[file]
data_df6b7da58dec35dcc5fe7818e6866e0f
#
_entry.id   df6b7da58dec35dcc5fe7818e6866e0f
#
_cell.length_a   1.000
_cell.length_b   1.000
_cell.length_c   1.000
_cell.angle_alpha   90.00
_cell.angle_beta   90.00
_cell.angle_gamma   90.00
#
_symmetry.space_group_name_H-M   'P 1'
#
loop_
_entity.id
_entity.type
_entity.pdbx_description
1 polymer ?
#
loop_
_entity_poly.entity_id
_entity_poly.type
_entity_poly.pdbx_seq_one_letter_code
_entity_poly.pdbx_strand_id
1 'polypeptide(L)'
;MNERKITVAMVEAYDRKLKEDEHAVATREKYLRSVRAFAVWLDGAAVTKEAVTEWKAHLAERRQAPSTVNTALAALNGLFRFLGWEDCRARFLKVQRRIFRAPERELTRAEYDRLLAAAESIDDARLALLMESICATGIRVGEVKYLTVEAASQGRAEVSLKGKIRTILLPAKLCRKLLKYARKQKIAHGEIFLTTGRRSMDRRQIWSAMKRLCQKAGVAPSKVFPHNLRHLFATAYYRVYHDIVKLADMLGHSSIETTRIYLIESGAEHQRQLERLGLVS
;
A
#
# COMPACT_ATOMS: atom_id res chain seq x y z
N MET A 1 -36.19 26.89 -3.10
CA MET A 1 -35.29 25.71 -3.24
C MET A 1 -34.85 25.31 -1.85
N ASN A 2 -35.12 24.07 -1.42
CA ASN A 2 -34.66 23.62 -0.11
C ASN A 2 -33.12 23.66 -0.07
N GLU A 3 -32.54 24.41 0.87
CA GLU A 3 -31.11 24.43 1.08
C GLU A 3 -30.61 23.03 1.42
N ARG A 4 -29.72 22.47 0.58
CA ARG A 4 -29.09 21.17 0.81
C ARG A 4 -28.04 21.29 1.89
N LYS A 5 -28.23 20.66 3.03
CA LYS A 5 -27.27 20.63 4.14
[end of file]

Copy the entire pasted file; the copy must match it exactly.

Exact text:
data_df6b7da58dec35dcc5fe7818e6866e0f
#
_entry.id   df6b7da58dec35dcc5fe7818e6866e0f
#
_cell.length_a   1.000
_cell.length_b   1.000
_cell.length_c   1.000
_cell.angle_alpha   90.00
_cell.angle_beta   90.00
_cell.angle_gamma   90.00
#
_symmetry.space_group_name_H-M   'P 1'
#
loop_
_entity.id
_entity.type
_entity.pdbx_description
1 polymer ?
#
loop_
_entity_poly.entity_id
_entity_poly.type
_entity_poly.pdbx_seq_one_letter_code
_entity_poly.pdbx_strand_id
1 'polypeptide(L)'
;MNERKITVAMVEAYDRKLKEDEHAVATREKYLRSVRAFAVWLDGAAVTKEAVTEWKAHLAERRQAPSTVNTALAALNGLFRFLGWEDCRARFLKVQRRIFRAPERELTRAEYDRLLAAAESIDDARLALLMESICATGIRVGEVKYLTVEAASQGRAEVSLKGKIRTILLPAKLCRKLLKYARKQKIAHGEIFLTTGRRSMDRRQIWSAMKRLCQKAGVAPSKVFPHNLRHLFATAYYRVYHDIVKLADMLGHSSIETTRIYLIESGAEHQRQLERLGLVS
;
A
#
# COMPACT_ATOMS: atom_id res chain seq x y z
N MET A 1 -36.19 26.89 -3.10
CA MET A 1 -35.29 25.71 -3.24
C MET A 1 -34.85 25.31 -1.85
N ASN A 2 -35.12 24.07 -1.42
CA ASN A 2 -34.66 23.62 -0.11
C ASN A 2 -33.12 23.66 -0.07
N GLU A 3 -32.54 24.41 0.87
CA GLU A 3 -31.11 24.43 1.08
C GLU A 3 -30.61 23.03 1.42
N ARG A 4 -29.72 22.47 0.58
CA ARG A 4 -29.09 21.17 0.81
C ARG A 4 -28.04 21.29 1.89
N LYS A 5 -28.23 20.66 3.03
CA LYS A 5 -27.27 20.63 4.14